The role of mediation is to help you and your ex-spouse or partner reach agreements about your divorce or separation. In essence, it’s a discussion, facilitated by a third party, about any issues you feel need to be resolved before matters are finalised between you. For example, the finances, the family home, and often the arrangements for the children. 

With a severe backlog of cases in the family courts, the government is pushing for wider use of mediation in an attempt to save on both time and costs. To put the backlog into context, the Law Society has reported that some children have been left waiting well over a year before they find out who they will primarily live with. The average length of time for private children’s cases in particular has risen to as much as 47 weeks. 

Whilst a very useful tool for some cases, mediation also raises a number of questions. What exactly is it? Is it always appropriate? And perhaps most importantly in the current climate, what does the future of family law and mediation look like?  

What is mediation?

Overseen by an independent and objective third party, mediation is a process that can help you and your ex-spouse or partner come to an agreement about any contentious areas of your divorce or separation. Even if those areas aren’t currently causing problems or tension, mediation can be an opportunity to ‘iron out’ anything that you’re unsure about, with obvious areas being the finances, the family home and the arrangements for the children. 

Mediation is an avenue open to you at any stage of the divorce or separation process. It may be that your solicitor has deemed your particular circumstances suited to this approach, or perhaps you’ve self-referred with a view to reaching an agreement between you and your ex. Ultimately it’s a tool designed to, where possible, keep family matters out of the courtroom. 

Is an agreement made in mediation legally binding?

In short, no. If mediation is successful, you and your ex-spouse or partner will each receive what’s known as an ‘outcome memorandum’. This document isn’t legally binding, and it’s very important that you seek the advice of a solicitor about the merits of any proposed agreement. 

If matters are agreed, your solicitor can then draft the memorandum into a legally binding consent order, meaning that you’ll have a legal recourse should your ex renege on any part of it.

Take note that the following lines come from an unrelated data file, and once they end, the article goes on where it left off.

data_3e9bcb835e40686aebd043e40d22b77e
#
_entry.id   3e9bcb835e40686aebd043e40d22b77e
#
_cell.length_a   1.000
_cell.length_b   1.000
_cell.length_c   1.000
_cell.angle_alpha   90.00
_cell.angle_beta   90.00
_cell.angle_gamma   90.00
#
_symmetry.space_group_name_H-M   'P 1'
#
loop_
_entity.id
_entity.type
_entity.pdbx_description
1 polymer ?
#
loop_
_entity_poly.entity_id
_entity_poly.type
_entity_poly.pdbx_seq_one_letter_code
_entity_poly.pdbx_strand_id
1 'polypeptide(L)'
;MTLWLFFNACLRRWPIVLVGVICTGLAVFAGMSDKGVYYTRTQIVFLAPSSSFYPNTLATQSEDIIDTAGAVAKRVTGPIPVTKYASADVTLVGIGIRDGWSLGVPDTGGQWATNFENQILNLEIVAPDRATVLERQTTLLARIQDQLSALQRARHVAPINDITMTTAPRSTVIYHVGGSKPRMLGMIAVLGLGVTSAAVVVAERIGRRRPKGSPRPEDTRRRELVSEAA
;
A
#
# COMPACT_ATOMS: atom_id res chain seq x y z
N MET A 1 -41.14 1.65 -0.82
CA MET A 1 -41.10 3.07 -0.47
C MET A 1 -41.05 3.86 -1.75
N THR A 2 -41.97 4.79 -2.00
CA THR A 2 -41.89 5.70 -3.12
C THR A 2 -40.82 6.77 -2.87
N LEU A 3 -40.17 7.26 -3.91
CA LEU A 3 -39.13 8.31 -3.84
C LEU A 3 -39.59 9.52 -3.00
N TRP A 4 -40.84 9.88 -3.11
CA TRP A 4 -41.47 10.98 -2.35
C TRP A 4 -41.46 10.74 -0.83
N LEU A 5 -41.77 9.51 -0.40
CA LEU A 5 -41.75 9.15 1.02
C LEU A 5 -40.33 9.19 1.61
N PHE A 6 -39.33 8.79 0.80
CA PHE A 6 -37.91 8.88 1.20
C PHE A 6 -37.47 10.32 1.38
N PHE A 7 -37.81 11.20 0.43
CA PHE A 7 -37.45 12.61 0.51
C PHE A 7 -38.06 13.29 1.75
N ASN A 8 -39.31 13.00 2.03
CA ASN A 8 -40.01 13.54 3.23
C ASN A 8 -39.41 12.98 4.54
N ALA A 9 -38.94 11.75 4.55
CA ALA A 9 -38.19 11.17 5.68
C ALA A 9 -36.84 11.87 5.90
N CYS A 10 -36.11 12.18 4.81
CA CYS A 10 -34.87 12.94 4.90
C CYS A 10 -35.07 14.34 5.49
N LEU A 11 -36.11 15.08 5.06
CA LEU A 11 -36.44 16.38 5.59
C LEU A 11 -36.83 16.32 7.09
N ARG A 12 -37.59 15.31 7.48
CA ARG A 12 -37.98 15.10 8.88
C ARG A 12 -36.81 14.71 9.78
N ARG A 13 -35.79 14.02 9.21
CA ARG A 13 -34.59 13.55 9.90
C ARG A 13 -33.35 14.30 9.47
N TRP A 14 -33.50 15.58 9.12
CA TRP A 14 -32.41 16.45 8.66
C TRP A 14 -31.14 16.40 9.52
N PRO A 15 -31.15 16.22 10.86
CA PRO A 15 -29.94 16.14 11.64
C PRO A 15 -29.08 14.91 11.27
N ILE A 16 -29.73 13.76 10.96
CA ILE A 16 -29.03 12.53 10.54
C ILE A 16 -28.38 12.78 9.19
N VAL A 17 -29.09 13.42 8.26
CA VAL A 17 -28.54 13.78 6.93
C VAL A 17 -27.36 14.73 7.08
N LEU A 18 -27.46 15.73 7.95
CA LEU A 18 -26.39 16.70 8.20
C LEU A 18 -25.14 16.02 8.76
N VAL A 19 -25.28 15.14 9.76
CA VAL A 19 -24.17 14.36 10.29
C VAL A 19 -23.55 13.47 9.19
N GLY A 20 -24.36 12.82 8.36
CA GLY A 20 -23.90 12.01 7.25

Keeping your case out of the courtroom – a top priority for government

There’s no doubt that the government has been pushing hard for more couples to settle their separations outside the courtroom, and they’ve put in place numerous schemes and suggestions in order to make that happen. 

The Family Mediation Voucher Scheme

The Family Mediation Voucher Scheme went live in March 2021, initially as a response to the COVID-19 pandemic. Intended initially as a temporary solution, the scheme has been extended a number of times, with those who are seeking to resolve issues concerning the arrangements for the children receiving up to £500 towards the cost of their mediation. The scheme has been widely regarded as a success, and is currently due to run until 2025. 

Compulsory mediation – is this likely to become a reality? 

Compulsory mediation was an idea posed by the former Justice Secretary Dominic Raab, who was clear that mediation should be the ‘go to’ default strategy for family matters.

However, we’re yet to see mediation become compulsory, with many commentators believing that the voluntary nature of the process is one of the reasons why many couples find it successful. Not to mention the fact that it’s simply not the right path for everyone.  

What are the benefits of mediation? 

In addition to your mediator being completely impartial, when mediation works well, it can be a much quicker and cheaper way to finalise your divorce settlement or separation agreement. 

However, it’s important to bear in mind that mediation won’t be the right fit for every situation, and it’s vital that you seek advice from a family solicitor in the first instance. This is particularly the case if you have an acrimonious relationship with your ex, which could lead to mediation being a fruitless additional cost. 

It might also be that you’ve been the victim of an emotionally or physically abusive relationship, in which case mediation wouldn’t be advisable on the grounds of safety. 

What does the future look like for mediation?

One of the most significant developments is the idea of ‘child-inclusive mediation’. It’s becoming more widely recognised that children’s thoughts and opinions should be taken into consideration alongside those of their parents. It’s more nuanced than simply offering them a choice, and as the idea evolves we expect to see more of it in the coming years. 

The Family Solutions Group also published their ‘What About Me’ report which is encouraging anyone working in family law to adjust their approach to a more holistic one away from the court. 

To encourage more couples to try mediation in the first instance, mediators have the power to create a first draft of a consent order as part of their outcome memorandum. As we look to the future, it’s anticipated the take-up for this practice will increase, reducing the chances of any agreements unravelling further down the line. 

If you need expert legal advice for your divorce or separation, Harrogate Family Law can help. We can provide the expert guidance you need to ensure you’re making informed decisions that work for you. 

Contact us today to find out more about how we can help.